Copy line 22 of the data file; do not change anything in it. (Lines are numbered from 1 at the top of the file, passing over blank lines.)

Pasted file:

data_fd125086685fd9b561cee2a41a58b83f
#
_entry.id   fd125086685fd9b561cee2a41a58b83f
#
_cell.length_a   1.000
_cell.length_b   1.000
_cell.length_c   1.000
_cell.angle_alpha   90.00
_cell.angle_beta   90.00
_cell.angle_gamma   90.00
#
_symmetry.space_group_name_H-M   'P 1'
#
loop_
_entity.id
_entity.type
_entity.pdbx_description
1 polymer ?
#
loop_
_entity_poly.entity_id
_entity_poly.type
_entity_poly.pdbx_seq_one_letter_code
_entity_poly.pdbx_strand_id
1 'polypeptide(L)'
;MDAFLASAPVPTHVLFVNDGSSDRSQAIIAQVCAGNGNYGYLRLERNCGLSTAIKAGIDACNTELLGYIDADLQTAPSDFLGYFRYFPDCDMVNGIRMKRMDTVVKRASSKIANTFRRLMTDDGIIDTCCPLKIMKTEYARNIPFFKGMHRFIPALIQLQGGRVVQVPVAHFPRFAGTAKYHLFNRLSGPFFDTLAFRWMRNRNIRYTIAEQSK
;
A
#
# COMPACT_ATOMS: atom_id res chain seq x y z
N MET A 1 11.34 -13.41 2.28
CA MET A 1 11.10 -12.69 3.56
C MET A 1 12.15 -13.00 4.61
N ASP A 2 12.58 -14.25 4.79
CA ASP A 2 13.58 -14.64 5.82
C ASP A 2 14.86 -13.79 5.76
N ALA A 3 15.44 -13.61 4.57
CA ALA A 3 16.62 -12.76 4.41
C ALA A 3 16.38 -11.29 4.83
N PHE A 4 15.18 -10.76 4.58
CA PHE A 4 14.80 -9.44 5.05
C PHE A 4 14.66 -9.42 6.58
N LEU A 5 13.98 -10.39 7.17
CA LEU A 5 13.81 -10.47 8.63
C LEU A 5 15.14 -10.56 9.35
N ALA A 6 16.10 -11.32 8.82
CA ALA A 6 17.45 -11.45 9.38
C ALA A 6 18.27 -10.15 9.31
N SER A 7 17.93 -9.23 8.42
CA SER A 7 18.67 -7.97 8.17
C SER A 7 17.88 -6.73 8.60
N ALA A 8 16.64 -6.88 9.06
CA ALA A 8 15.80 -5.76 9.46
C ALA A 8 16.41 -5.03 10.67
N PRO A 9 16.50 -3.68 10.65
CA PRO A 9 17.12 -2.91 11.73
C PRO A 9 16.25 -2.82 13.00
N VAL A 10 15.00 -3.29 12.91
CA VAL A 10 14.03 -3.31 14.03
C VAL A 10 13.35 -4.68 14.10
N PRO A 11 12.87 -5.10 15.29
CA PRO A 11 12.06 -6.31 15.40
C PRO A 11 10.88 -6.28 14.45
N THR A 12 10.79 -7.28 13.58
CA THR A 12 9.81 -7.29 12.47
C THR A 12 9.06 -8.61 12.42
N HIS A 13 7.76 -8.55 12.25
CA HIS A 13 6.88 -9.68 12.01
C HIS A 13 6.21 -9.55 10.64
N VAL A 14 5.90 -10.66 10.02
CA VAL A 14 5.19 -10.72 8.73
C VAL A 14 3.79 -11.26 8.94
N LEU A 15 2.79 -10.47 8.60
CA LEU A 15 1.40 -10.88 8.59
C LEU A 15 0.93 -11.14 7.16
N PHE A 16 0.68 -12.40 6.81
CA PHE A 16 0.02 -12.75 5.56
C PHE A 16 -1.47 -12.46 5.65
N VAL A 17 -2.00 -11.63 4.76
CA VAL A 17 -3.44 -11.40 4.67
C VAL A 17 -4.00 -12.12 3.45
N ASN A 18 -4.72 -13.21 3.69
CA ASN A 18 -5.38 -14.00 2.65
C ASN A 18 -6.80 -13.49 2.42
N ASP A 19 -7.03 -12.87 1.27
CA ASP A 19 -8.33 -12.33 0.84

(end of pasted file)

_entity_poly.type